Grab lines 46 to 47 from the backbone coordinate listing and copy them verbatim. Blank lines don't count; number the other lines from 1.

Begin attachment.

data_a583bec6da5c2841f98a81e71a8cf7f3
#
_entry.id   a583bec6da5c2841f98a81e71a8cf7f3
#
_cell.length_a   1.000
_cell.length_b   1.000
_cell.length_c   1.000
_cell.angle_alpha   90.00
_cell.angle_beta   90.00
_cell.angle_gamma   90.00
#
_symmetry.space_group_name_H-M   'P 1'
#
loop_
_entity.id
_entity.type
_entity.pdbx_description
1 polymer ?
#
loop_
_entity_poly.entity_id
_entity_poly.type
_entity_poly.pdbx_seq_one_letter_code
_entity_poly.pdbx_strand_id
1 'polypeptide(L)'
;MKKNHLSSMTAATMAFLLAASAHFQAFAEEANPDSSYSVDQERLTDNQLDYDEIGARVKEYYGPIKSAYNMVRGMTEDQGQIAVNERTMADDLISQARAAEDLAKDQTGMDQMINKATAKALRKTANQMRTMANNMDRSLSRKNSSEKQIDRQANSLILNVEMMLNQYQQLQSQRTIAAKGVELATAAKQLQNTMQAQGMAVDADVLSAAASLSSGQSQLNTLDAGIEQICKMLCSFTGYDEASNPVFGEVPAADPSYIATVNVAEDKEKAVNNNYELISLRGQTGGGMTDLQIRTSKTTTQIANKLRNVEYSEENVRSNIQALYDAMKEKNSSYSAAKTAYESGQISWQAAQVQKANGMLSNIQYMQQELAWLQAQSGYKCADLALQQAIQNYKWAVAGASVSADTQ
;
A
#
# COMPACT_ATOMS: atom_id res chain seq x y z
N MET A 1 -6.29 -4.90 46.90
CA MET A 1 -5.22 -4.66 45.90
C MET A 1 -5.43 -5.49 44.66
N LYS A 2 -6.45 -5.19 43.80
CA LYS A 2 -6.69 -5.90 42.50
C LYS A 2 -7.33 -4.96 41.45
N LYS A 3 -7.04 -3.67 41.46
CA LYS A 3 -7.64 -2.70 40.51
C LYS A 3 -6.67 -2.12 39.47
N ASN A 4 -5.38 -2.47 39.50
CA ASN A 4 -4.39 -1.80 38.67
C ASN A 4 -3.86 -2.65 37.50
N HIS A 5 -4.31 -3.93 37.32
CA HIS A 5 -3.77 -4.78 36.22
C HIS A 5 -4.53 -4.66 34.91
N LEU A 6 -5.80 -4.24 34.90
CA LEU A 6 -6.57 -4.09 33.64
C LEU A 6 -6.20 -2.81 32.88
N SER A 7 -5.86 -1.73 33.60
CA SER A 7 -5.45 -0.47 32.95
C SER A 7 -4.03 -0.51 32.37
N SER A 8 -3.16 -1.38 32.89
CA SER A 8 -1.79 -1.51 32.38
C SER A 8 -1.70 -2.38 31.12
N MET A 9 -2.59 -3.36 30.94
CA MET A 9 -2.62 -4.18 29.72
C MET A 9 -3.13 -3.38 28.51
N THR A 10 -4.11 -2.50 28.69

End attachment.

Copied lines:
N LEU A 6 -5.80 -4.24 34.90
CA LEU A 6 -6.57 -4.09 33.64